Across the Gaza Strip, I heard one word over and over: naseeb—Arabic for fate or destiny, one’s lot in life as determined by God.
Naseeb, said 42-year-old Yehia Mahmoud, a former tuk tuk driver standing before the carcass of his family’s four-story house in Deir al-Balah, a refugee camp initially built to shelter 9,000 out of the 750,000 Palestinians who became refugees when Israel was established in 1948. More than half a century later, the camp hosts more than 21,000 refugees, their original tents replaced through the generations with mud-brick shelters, then cement-block structures, and then houses. Mahmoud’s was one of them, until last summer. Now he’s living in a temporary shelter, where his 10-year-old triplets, two boys and one girl, fantasize about seeking revenge against Israelis. They keep asking him why the Israelis bombed them. “I tell them, ‘Naseeb. This is our fate,’” Mahmoud said.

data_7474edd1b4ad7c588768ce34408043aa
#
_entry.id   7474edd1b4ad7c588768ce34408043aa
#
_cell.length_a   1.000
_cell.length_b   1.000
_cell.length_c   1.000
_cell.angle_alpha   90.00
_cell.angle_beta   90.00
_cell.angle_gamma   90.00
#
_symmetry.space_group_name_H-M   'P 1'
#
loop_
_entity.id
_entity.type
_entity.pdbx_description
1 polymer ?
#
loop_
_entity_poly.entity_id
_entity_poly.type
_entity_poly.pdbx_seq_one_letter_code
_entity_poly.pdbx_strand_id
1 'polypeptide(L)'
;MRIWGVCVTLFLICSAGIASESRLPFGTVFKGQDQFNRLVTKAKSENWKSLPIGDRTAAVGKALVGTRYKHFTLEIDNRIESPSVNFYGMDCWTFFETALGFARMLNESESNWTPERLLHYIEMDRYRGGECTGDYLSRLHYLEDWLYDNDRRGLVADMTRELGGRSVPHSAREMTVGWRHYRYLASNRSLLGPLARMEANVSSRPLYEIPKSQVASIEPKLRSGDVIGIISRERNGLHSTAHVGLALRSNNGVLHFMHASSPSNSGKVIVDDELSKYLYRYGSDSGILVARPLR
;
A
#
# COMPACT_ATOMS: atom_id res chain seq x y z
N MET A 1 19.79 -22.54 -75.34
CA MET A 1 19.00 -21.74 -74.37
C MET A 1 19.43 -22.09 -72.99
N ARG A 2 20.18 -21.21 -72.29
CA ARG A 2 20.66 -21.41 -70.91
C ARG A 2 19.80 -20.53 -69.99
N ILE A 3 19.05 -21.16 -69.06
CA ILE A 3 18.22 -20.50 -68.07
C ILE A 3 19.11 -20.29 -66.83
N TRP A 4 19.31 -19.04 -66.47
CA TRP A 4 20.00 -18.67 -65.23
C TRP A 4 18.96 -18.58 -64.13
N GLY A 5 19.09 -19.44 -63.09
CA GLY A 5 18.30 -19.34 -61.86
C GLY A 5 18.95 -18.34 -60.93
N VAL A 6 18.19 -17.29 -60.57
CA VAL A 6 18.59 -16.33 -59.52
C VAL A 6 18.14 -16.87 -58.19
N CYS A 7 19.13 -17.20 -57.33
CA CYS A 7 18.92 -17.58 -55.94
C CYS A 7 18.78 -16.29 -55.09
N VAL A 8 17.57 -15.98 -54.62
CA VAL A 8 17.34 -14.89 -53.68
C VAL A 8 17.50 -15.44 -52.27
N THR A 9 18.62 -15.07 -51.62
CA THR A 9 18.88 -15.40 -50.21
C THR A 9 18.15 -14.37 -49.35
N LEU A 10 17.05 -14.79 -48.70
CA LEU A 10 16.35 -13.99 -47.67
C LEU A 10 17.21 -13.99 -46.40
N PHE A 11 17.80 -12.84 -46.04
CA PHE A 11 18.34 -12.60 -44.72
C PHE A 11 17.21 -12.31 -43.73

Naseeb, said 23-year-old Kamal Ayyad, whose mother and pregnant sister were killed by shelling last summer as they fled their home in Shejaiya. “I didn’t know until I was standing over their bodies at the morgue,” Ayyad said. “I saw my sister’s face, my mother’s scarf and ring.” His other sister still has shrapnel in her body but can’t get surgery to remove it in Gaza, where the war damaged or destroyed 45 ambulances, 50 primary-healthcare clinics, and 17 hospitals. Seeking surgery outside Gaza requires Israeli permission, which is only granted for “exceptional humanitarian cases.” Ayyad set his tea down, stared ahead, and blinked when I asked if he was angry. “Naseeb. This is our destiny.”